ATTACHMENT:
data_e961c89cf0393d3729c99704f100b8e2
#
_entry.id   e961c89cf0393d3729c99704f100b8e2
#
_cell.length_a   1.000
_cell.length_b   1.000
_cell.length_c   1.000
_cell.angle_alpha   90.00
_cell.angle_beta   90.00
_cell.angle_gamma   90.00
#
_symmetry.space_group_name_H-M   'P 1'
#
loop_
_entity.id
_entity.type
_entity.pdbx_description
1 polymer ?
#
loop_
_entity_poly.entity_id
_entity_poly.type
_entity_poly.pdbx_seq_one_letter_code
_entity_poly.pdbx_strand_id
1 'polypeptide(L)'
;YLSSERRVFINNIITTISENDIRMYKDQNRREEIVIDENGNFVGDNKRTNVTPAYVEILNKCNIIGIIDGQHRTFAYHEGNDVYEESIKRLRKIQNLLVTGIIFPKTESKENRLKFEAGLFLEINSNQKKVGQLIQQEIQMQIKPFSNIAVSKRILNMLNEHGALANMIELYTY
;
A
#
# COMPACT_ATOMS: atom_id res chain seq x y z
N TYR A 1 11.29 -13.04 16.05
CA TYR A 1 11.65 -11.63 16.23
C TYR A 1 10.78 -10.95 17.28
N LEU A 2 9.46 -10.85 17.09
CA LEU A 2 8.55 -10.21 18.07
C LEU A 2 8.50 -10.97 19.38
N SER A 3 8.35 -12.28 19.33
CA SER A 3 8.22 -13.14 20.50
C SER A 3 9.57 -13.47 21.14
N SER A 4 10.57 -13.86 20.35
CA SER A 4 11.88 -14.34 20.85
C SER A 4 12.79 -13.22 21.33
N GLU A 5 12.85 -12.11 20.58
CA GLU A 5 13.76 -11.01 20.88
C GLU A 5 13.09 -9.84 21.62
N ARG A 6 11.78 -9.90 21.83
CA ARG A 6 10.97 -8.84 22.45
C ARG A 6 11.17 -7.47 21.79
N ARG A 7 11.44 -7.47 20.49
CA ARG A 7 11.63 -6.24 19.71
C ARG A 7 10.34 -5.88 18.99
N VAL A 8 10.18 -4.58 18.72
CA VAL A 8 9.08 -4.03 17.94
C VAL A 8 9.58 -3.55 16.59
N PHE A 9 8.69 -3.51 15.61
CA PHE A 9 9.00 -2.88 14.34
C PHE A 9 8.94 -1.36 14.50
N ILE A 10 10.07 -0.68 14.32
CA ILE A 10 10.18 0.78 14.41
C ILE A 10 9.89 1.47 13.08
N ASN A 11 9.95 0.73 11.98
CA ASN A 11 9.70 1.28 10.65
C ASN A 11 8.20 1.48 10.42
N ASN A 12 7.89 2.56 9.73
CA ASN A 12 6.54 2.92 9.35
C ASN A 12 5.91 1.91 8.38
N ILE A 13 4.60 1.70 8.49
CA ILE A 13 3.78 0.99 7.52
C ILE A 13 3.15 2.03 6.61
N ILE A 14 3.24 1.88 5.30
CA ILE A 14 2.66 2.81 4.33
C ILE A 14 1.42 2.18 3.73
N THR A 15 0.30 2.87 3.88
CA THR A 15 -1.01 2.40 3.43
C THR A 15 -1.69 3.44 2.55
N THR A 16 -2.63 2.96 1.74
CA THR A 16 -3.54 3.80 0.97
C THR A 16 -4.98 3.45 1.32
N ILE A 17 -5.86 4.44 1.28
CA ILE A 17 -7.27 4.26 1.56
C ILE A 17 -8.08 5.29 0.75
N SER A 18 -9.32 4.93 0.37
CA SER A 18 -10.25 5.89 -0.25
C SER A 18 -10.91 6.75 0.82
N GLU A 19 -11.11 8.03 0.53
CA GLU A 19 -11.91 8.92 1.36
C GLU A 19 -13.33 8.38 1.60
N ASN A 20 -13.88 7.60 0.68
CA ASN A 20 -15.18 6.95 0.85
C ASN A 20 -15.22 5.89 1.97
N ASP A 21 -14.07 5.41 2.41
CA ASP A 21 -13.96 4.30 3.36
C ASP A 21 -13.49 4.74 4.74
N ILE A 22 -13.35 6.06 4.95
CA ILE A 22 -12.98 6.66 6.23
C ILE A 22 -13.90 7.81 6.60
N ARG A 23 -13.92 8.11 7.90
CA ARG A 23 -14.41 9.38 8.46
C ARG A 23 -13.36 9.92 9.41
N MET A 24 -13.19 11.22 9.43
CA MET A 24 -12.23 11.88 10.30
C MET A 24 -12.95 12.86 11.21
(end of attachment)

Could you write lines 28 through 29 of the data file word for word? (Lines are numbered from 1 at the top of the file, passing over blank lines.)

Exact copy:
A
#